My cousin Beryl is going to be married next March and, of course, she's already planning the ceremony and reception. She told me that she plans on having a "Victorian wedding" modeled on what she believes her great grandmother's wedding would have been like. Great Grandmother Beryl is her namesake, so I think that's a cool idea, but I think she'll find that planning a Victorian-style wedding is going to be an exhausting enterprise. Not just financially, physically and emotionally, but because, to do it right, a young woman has to try to look at the situation through a lacy film unlike anything that's manufactured anymore. What I mean is: Victorian weddings may seem to reflect fairy tale images when captured in old photographs, but in the reality of the times, Victorian marriages were no cakewalk. Just read the following excerpt on weddings from victorian-era.org.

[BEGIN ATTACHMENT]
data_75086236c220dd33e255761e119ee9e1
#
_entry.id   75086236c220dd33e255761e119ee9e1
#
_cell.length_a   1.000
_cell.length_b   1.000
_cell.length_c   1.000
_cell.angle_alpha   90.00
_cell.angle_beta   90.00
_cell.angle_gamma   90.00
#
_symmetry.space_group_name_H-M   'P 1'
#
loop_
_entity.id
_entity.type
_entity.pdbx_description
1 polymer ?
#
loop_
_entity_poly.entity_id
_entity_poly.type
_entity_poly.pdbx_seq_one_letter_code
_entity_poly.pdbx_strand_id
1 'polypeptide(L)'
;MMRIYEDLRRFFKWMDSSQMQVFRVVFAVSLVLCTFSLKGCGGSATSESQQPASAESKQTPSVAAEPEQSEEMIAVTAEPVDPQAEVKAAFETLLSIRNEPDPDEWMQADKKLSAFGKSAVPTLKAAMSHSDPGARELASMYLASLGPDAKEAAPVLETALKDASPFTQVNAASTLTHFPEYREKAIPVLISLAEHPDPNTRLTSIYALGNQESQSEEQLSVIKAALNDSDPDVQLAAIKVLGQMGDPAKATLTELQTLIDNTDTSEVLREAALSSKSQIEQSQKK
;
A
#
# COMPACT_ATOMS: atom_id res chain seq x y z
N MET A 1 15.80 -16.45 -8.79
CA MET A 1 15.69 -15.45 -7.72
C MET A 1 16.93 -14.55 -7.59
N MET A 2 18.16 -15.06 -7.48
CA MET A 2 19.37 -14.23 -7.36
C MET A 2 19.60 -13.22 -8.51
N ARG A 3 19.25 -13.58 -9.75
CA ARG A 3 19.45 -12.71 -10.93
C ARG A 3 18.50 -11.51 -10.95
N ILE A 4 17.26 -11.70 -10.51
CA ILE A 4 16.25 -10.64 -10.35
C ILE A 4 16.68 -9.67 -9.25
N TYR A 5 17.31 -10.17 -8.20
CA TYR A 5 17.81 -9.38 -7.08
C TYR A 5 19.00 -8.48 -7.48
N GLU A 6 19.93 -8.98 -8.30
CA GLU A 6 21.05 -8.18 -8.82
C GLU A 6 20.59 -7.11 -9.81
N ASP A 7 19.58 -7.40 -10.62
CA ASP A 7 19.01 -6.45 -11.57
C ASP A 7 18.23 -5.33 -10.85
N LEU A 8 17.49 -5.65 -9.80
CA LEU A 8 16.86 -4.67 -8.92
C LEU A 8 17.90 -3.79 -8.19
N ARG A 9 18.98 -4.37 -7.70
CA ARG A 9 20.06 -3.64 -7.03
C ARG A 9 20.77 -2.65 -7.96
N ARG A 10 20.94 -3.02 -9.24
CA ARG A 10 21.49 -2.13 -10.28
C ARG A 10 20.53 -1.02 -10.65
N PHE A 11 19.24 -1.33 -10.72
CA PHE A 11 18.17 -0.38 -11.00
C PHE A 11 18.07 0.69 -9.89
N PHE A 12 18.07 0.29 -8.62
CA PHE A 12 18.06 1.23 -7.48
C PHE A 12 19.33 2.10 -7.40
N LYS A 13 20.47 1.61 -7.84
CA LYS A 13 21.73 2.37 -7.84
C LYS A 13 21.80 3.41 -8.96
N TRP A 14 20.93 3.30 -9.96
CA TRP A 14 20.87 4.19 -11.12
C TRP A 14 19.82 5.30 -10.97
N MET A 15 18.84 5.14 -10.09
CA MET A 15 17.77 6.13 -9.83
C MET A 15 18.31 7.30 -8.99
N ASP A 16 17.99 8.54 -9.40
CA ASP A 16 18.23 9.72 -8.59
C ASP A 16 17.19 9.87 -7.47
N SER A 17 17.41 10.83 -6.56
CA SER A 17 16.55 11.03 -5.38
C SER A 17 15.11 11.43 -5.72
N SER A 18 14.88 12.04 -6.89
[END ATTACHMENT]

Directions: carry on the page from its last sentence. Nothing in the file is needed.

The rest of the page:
|You know who at her you know what|
Another interesting aspect regarding Victorian wedding ceremonies are the customs surrounding food, especially the wedding cake. In Victorian times, there were three wedding cakes: one each for the bride and the groom, and another, larger cake for the guests. The bride's cake was virginal white (of course), the groom's was dark, and the guests were served a rich, heavy fruitcake with decorations and lots of scrolling on top. If the ceremony took place in the afternoon, the reception usually featured a variety of finger foods (sandwiches and scones) along with plenty of champagne and tea. If the couple could afford it there was live music of some kind. Songbooks from the era include titles such as "My Wife and I Waltz" and "The Dulcinana Wedding March." A YouTube search failed to turn up either song, but that's hardly a surprise, given the tastes of most YouTube viewers.
|A modern girl|
|With modern pearls|